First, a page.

Your first response indicates your belief that every chip that comes off the line is tested for compliance. I do not believe that is the case -- do you?
Absolutely. Every device has a final production test. This is how semiconductor manufacturers keep track of yield percentages from a wafer lot.

This does not mean that every parameter is tested, but every device is tested nonetheless.

So what is your explanation for a data sheet with a typical value and no MIN/MAX specification? How would you do a "worst case" analysis with such a part?
1) Typical values are usually covered during characterization which is separate from final production testing. Typical parameters may certainly be tested during final test to monitor yield for example, or they may simply be tested during characterization.
If a parameter only has a typical value it may have not been critical for the customer's application. Semiconductors are born from requirements of the customer.
In terms of worst case design for a typical; easy you can't. I never said that 'worst case' design is an absolute. This is where one finds a manufacturer willing to do additional testing themselves, willing to explain the innards of the device to give a warm fuzzy (over temp, etc.), find a device that does list the critical parameter as a MIN/MAX, or do screening oneself.

#### Papabravo

Joined Feb 24, 2006
12,702
I don't think that is the case, but you're entitled to your opinion.

#### kdillinger

Joined Jul 26, 2009
141
Your reply is most easily summed up as "I don't know" which is ok. I been around the industry enough and know people in the industry, an expert would be a Product Engineer, that every device has a final test program. It is how semiconductor manufactures keep track of process shifts and yield.

More to the point to the OP's question, I can give an example. THD+N vs. Frequency is a test that takes too much time in a production test environment, say 1 second. This is an eternity. Typical TOTAL test times are roughly in the milliseconds and even then that is extremely long. For certain devices, those that are manufactured at millions per month, test time counts. Long test times mean more money spent.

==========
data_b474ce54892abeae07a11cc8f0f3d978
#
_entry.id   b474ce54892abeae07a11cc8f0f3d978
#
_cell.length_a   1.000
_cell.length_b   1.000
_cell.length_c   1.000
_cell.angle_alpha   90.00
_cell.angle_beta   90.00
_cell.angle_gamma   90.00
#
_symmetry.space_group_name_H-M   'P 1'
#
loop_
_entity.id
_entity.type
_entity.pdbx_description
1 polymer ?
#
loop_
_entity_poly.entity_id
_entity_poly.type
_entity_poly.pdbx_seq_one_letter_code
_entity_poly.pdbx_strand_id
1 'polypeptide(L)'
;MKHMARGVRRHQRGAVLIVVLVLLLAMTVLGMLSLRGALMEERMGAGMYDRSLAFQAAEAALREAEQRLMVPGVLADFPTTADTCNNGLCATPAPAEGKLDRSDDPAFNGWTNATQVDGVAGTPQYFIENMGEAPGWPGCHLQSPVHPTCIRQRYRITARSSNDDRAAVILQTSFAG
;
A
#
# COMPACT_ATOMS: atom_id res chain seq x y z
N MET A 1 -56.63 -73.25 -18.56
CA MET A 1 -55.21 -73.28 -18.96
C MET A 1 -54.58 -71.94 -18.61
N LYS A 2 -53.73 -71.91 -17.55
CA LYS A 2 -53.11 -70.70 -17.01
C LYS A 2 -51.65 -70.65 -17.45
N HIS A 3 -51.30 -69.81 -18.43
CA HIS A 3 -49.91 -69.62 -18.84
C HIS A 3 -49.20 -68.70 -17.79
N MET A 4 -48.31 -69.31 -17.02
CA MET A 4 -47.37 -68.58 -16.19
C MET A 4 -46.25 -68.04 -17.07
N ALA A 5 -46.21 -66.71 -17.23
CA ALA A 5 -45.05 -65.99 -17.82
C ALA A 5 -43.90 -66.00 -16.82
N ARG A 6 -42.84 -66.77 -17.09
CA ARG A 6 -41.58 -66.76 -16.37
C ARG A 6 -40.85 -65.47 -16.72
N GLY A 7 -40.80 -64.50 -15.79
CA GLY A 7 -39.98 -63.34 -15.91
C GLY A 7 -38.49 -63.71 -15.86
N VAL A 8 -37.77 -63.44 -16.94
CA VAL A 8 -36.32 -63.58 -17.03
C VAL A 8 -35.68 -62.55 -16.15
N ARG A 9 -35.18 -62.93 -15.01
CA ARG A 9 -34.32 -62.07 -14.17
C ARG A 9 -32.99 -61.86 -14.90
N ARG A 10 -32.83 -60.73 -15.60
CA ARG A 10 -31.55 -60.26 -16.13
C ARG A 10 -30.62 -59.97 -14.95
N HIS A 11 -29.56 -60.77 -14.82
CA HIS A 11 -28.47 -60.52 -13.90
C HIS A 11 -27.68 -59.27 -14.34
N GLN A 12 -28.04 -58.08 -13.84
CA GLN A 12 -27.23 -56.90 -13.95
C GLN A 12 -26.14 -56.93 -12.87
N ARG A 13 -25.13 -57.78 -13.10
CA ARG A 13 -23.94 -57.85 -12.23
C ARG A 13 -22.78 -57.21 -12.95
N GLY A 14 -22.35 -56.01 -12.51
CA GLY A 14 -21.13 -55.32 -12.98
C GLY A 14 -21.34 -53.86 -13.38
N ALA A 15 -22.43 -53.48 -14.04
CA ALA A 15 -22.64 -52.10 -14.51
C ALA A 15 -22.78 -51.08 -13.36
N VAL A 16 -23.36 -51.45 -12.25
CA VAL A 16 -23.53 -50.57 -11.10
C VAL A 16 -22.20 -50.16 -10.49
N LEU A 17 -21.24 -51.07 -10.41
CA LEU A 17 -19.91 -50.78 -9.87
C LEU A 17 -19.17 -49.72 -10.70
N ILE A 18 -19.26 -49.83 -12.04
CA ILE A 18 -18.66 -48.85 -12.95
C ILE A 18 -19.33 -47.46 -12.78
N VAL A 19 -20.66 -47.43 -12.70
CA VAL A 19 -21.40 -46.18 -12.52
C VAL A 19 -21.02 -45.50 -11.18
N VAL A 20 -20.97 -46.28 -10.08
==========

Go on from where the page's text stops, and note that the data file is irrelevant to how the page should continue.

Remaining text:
This is but one reason why certain parameters may not have a MIN/MAX spec.

The real answer is you have to talk to the particular PE in a particular group in a given company to know why one parameter has a MIN/MAX while others only have a TYP.

Not an opinion. Fact based on experience.

#### retched

Joined Dec 5, 2009
5,208
Now, I undestand that EVERY device cant go through EVERY test during production. But, is ONE taken and tested for 1 second, and the results published somewhere?

If the op wanted to see, on paper the min/max of a device, that wasn't in the datasheet, where would he look? Would there be an app note that would say, "Because Device X was found to have a max/min of w, this works: and this doesn't:
?

#### kdillinger

Joined Jul 26, 2009
141
and the results published somewhere?
Yes. Internally to the company.

BTW, there are usually 3 types of testing:

ATE Characterization.
Bench Characterization.
Final Production Test - which have the limits set by the data pulled from the ATE and/or Bench characterization.

If the op wanted to see, on paper the min/max of a device, that wasn't in the datasheet, where would he look?
Ask the manufacturer if they have that data. It there is no MIN/MAX then it may have not been tested because of long test times which most likely means it is not a critical parameter. Being a critical parameter is the overriding factor.

Last edited:

#### Papabravo

Joined Feb 24, 2006
12,702
Your reply is most easily summed up as "I don't know" which is ok. I been around the industry enough and know people in the industry, an expert would be a Product Engineer, that every device has a final test program. It is how semiconductor manufactures keep track of process shifts and yield.

More to the point to the OP's question, I can give an example. THD+N vs. Frequency is a test that takes too much time in a production test environment, say 1 second. This is an eternity. Typical TOTAL test times are roughly in the milliseconds and even then that is extremely long. For certain devices, those that are manufactured at millions per month, test time counts. Long test times mean more money spent.

This is but one reason why certain parameters may not have a MIN/MAX spec.

The real answer is you have to talk to the particular PE in a particular group in a given company to know why one parameter has a MIN/MAX while others only have a TYP.

Not an opinion. Fact based on experience.
What I do know is that no company could stay in business if they tested all the parameters of every unit that comes off the line. I think you ended up saying the same thing so we are in agreement.